And yet, Oakland boasts a bevy of trucks serving home-style Mexican food along International Boulevard. And it’s the HQ for Eat Real. San Francisco has a lively street cart scene in neighborhoods like the Mission District, where famished souls frequent food sellers whose carts sport catchy logos like Curry Up NowAdobo Hobo, and the Creme Brulee Cart. The city is also home to the San Francisco Street Food Festival, sponsored by the food business incubator La Cocina.  Along with organizer Matt Cohen, the non-profit recently launched Off the Grid, a weekly street-food event featuring several trucks parked in one spot, all the better to sample wares from more than one source. Off the Grid now operates in three San Francisco locations.

So the question remains: Why isn’t Berkeley on the street food map? And, perhaps equally importantly: Do local eaters feel they’re missing out?

Join the Conversation


  1. Article said “New York Times noted that cities around the country are trying to ratchet up the regulation of these edible enterprises….” Yeah, you bet. Because they’re lobbied by the Fortune 100’s to assassinate the American worker & people are too stupid to realize that is EXACTLY the problem. It’s all part of the banking oligarchs agenda to assassinate U.S. entrepreneurialism!!!!! PEOPLE ARE TOO STUPID TO SEE THIS. THEY’LL CITE STUPID REASON FOR WHY IT’S NOT PART OF A BIGGER WEB OF DECIET BUY THEY’RE WRONG!!!!! IDIOTS!! AMERICAN PUBLIC IS BEING ATTACKED BY OLIGARCHS!!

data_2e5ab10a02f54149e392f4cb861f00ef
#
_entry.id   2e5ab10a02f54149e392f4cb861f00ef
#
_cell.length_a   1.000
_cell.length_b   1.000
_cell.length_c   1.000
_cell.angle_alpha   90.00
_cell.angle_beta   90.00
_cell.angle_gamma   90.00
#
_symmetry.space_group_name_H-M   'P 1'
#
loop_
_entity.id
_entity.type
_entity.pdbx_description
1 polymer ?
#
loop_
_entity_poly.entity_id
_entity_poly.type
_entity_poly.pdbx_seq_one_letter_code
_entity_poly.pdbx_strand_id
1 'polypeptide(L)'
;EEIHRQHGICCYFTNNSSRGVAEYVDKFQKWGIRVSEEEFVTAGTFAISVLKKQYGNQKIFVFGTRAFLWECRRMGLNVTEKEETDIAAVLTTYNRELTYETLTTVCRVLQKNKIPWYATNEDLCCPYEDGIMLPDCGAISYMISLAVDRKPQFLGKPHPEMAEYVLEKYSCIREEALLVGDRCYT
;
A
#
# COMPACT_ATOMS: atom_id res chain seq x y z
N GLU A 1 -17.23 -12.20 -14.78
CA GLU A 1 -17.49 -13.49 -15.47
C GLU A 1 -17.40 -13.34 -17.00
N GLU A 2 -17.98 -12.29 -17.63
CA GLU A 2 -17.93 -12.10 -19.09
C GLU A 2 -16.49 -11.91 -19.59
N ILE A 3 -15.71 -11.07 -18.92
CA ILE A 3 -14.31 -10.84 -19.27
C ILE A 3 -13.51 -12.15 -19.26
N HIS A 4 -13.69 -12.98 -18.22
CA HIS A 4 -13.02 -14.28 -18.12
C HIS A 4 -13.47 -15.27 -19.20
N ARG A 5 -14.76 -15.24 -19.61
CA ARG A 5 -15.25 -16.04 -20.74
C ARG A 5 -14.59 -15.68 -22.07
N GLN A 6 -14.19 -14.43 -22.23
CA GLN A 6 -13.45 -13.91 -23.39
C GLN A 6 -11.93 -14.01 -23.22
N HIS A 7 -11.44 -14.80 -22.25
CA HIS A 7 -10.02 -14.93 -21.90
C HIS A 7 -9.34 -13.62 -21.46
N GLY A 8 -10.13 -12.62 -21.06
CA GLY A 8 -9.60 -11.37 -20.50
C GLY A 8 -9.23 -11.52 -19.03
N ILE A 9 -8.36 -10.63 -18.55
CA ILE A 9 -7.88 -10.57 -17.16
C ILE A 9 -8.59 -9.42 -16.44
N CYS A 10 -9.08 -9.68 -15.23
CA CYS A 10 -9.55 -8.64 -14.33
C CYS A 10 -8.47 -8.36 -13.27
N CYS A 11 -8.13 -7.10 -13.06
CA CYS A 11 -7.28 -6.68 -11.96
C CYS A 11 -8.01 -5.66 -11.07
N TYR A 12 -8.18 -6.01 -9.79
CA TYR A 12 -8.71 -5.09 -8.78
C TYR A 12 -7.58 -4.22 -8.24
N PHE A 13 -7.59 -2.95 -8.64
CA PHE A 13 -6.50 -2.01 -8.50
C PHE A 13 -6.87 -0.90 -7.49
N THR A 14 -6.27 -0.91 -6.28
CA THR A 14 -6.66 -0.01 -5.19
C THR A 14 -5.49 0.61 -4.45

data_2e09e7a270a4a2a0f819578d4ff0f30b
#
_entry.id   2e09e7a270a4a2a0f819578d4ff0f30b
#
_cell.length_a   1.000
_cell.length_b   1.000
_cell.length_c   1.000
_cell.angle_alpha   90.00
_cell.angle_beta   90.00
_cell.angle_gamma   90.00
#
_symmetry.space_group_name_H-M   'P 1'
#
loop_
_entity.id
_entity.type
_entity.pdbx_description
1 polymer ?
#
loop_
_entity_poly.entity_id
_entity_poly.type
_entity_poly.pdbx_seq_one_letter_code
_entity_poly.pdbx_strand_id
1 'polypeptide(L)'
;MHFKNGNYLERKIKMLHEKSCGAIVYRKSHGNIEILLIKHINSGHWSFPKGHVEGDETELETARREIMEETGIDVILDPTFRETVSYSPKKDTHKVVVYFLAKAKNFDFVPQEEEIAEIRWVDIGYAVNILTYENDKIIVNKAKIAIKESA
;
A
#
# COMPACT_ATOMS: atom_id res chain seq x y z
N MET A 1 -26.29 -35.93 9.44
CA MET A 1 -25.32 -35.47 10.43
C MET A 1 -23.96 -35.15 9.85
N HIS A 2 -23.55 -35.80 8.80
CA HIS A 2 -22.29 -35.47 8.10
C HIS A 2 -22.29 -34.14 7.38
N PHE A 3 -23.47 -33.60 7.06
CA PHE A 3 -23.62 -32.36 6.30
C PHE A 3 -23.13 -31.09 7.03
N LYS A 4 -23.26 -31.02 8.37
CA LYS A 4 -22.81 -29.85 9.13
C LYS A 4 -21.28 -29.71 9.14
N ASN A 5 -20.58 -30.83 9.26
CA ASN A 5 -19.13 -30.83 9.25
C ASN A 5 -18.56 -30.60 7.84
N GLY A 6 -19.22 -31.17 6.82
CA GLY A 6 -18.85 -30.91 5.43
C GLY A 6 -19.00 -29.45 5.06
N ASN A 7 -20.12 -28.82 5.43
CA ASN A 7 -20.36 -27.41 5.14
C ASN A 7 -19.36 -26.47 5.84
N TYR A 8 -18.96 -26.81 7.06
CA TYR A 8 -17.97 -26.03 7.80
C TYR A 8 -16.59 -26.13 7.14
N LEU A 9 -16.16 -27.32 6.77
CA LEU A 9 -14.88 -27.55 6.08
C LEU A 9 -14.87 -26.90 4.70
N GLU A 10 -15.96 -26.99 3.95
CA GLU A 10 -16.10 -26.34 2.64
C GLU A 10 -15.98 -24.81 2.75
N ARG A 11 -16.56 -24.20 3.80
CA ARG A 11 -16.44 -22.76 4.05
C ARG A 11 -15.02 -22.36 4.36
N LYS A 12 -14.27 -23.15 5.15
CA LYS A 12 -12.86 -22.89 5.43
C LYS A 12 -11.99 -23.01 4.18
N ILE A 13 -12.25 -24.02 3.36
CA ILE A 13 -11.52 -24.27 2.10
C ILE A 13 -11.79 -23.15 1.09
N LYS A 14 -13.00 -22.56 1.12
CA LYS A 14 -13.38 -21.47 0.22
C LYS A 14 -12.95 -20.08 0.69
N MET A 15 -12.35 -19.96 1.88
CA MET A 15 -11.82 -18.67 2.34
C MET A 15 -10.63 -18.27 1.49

I’ll tell you why the food thing by passes Berkeley….that lady in Berkeley who handles all this stuff is a piece of work!! They plant stupid, mean people like her in places specifically to destroy business. I’ve been told by many sources what a fool this woman is. They all hate her…but she’s slated to retire this December so Im told. Lets see if they place another mini-tyrant in her place. Most probable will. 
    Berkeley is a socialist/Maoist fascist little minion state- full of socialist administrators put there specifically to demote business & make it hard to succeed! Have you seen Telegraph Ave lately? It looks like a post nuclear road warrior ghetto slum!! Business is dead!!! And those bureaucrats at Berkeley city hall LOVE IT!!! Wake up you idiots!!! Wake up!! You’re living standards, lives, life style is being assassinated as we speak!!

  2. yes! i feel like i am missing out! i’m anchored to a desk, i’ve rarely got time to go out and sit down in a restaurant and order lunch, or head over to a bakery and pick up dessert.
    i want carts in MY berkeley neighborhood! 🙂
    the greatest thing has happened: twice a week Skylight Snowball’s van sets up in front of Star Grocery (claremont neighborhood) and it’s the highlight of my week as I work on the block. i count the days between visits…. i even call friends and let them know that the van has arrived and ask them to come down and share.
    one odd bit of info: one of the roving van owners did tell me that she recently set up on fourth street (a day when no other food vans were there) and shortly thereafter received a call from another food van owner saying that fourth street is taken, off limits to any other food vans and please go find your own spot.